A weighty issue
Guest Blogger: Bev Woods, Secretary for the Northern Branch
As many of you will know, our bar tailed godwits are fattening up for their 11,500 kilometre trip to the Alaskan-north, and will depart anytime in the next few weeks. Packing on an estimated 50% of their body weight in fuel, the birds are currently in the throes of what is best described as a feeding frenzy.
However, their attempts to pile on fat is being thwarted by a group of kite-surfers who race through their resting and feeding area, causing them to take flight and use up valuable fuel. This situation is set against a gloomy international picture in which habitats of godwits are shrinking. The drainage of wetlands, and the discharge of toxic discharges are just some of the reasons they have fewer and fewer spots to feed and rest-up. Two years ago, around 6000 godwits came to the Whangarei Harbour habitats. This year there have been only around 3000.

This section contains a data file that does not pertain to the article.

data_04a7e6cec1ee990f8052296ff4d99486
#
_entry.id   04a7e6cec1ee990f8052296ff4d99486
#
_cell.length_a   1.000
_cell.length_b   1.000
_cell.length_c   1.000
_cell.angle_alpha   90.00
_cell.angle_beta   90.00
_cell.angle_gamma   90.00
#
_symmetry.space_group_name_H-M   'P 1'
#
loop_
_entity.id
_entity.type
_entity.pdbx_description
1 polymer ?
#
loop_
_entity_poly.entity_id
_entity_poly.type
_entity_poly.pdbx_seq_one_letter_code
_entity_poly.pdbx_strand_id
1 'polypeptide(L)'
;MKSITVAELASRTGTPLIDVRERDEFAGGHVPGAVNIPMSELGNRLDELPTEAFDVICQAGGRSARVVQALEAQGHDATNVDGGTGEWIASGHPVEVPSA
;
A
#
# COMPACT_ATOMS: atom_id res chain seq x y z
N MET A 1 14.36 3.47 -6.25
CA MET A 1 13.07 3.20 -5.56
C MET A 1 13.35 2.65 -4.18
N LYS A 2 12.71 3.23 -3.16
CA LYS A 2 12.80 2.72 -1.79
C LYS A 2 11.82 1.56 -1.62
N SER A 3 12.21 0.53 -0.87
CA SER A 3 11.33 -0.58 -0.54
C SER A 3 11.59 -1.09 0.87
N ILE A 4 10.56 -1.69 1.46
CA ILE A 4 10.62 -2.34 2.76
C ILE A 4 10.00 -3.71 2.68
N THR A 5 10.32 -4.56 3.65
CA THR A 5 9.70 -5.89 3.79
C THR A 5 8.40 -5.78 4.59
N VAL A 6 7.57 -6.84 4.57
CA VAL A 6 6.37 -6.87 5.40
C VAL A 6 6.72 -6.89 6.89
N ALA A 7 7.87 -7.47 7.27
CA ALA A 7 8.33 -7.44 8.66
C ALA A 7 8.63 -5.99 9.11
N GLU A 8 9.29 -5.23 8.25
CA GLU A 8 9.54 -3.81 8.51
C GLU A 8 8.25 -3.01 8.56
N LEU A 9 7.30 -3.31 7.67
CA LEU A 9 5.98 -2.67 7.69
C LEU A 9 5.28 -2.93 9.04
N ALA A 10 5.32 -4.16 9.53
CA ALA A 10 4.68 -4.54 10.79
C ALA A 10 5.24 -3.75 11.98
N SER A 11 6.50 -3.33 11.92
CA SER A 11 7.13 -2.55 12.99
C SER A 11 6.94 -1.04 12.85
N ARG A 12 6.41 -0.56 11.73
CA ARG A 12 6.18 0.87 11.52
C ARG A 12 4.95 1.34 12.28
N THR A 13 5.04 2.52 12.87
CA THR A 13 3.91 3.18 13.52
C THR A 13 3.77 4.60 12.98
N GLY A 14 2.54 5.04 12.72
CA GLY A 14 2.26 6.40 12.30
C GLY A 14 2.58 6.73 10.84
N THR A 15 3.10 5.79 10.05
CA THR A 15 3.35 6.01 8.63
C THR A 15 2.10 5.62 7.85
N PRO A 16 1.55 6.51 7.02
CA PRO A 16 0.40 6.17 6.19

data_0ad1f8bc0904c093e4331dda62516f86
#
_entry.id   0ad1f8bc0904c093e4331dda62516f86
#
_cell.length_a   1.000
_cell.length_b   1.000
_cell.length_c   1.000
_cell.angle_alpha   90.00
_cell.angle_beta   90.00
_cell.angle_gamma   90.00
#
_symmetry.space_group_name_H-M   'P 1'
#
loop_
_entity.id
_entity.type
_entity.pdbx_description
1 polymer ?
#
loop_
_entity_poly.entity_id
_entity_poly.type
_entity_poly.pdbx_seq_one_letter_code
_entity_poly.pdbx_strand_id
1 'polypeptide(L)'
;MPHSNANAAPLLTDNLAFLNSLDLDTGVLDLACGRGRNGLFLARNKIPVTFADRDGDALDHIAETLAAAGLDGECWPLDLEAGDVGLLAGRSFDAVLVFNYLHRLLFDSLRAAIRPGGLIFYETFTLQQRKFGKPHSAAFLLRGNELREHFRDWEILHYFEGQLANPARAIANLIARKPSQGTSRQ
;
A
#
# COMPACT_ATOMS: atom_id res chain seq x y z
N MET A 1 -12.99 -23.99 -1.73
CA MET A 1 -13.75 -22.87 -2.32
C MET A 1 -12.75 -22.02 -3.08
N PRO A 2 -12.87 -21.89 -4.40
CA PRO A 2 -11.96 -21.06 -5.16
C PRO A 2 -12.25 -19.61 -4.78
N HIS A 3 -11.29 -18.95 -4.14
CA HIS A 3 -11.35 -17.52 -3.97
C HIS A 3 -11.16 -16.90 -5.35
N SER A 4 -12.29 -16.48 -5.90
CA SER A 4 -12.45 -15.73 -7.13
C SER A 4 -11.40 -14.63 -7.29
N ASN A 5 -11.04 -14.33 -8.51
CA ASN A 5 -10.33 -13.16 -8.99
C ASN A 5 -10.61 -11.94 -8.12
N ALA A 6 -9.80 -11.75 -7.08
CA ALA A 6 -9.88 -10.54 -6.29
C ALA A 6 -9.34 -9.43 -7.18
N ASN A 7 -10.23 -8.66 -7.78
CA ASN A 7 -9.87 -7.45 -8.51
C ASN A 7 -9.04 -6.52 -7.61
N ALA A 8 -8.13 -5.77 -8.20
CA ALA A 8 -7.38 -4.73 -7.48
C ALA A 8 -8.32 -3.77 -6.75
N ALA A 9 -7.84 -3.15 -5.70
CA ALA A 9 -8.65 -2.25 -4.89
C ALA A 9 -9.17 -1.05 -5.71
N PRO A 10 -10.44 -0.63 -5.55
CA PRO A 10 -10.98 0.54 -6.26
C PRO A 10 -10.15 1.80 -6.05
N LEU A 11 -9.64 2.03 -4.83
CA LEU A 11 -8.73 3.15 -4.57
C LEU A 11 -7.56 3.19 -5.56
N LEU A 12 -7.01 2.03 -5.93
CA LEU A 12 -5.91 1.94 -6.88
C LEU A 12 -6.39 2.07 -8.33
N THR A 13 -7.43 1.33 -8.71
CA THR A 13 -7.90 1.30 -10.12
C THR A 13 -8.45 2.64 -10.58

During king tides in the Harbour all the godwits come to the exposed sandbar in Ruakaka Wildlife Refuge.However they are often found jostling for space with kite surfers, who are not subject to the 5 knot rule when within 200 metres of the beach (unlike jet skiers & boaties). Given that there’s a perfectly suitable kite-surfing beach 50m from this estuary, it seems strange there isn’t a blanket rule that prohibits these kite-surfers from this important bird area. It is a habitat for many species including not only godwits, but also oystercatchers, gannets, terns and NZ dotterel.
We need action, and we need it now.